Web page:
How Hong Kong’s young entrepreneurs are solving the city’s massive food waste problem
- A raft of start-ups are launching innovative solutions to stop unwanted food going to landfill
- The younger generation is keen to tackle society’s issues, and the money is there to fund them, says head of HKUST’s Entrepreneurship Centre
Anushka Purohit has never forgotten her shock the first time she saw staff at a Starbucks throwing away unsold products at the end of the night.
“I can’t wait until I’m older and can do something about this,” she remembers thinking.
Now aged 22, she’s holding herself to those words.
The company is only a year into full-scale production but has already created significant buzz. Partnering with large companies like Maxim’s Caterers and Jardine Restaurant Group, their products are available in over 150 stores across the city.
Their only capital cost is a cold storage facility they rent out. This low-asset model keeps costs down while maximising social impact, according to Purohit.
In the last four months alone they’ve made more than HK$314,000 (US$40,000) in sales – on top of the estimated HK$4 million they’ve raised through competition winnings and grants since 2020 – all of which gets reinvested back into the business, Purohit said.
Interest is rapidly growing. In 2021, Whole Foods, the high-end grocer owned by Amazon, listed upcycled food products as one of its top 10 anticipated trends, based on input from the company’s global buyers and culinary experts.
Furthermore, the global market for food waste products is expected to grow by 57 per cent to US$83.26 billion by 2032, up from the current US$52.91 billion, according to data released by Future Market Insights and compiled by ReFED, an American non-profit organisation focused on food loss and waste reduction.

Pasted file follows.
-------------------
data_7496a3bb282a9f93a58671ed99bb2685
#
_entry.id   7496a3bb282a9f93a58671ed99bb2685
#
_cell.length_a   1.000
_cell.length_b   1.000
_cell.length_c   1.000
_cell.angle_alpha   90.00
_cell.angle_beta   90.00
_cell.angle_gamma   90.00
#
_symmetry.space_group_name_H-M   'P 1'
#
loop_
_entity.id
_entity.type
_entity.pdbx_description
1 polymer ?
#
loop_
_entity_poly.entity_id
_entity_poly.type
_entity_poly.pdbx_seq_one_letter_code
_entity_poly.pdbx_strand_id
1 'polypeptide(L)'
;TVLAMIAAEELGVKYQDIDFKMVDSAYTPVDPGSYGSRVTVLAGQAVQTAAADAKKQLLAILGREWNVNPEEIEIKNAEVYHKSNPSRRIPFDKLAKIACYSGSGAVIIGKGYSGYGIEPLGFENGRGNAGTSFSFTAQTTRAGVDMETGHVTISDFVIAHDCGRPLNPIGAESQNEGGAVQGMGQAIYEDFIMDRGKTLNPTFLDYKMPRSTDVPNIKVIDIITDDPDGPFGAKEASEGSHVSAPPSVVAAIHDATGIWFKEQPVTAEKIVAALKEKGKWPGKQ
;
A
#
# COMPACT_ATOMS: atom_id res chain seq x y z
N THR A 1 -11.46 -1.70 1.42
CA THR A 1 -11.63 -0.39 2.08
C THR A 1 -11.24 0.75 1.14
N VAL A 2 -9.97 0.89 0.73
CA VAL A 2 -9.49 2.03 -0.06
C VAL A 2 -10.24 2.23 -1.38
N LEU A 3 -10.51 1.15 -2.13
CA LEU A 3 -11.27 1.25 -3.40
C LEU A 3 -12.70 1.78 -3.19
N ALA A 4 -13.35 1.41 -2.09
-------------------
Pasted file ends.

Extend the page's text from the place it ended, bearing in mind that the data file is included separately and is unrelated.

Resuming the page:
Chomp is an app that allows people to buy boxes of unsold food from restaurants at a discount. One year in, the company has 88 participating restaurants and about 4,000 registered users.
Among the younger generation, “there’s a changing mindset and scope of what you can do to help in society,” he said.
For Chomp, though, it was challenging to get investors involved in the platform initially. Instead, Martinesi and Wettling had to rely on family, friends, and grants they received from the government-funded Cyberport.
Having sustainability goals should be seen as an economic opportunity rather than a burden for start-ups and their investors, according to Poman Lo, vice-chairman at Century City International Holdings and executive director of Regal Hotels International.
At the Post’s recent Asia Sustainability Conference she revealed that companies with clear environmental targets have outperformed the rest of her portfolio in terms of returns on investment and readiness to attract new investors.
“These companies are successful because of the impact they deliver, rather than in spite of it,” she added.
For Purohit, Breer’s success is ultimately measured in environmental impact rather than financial gain. She estimates that since Breer began full-scale production a year ago, they have saved over 120,000 litres of water and kept more than 10,000kg of bread from reaching landfill sites.
However, when she travels back in her mind to the Starbucks where it all started, she wonders why she felt she had to wait until she was older to start making a difference.
“If I had started something like Breer earlier on, maybe the impact could have been even larger,” she said.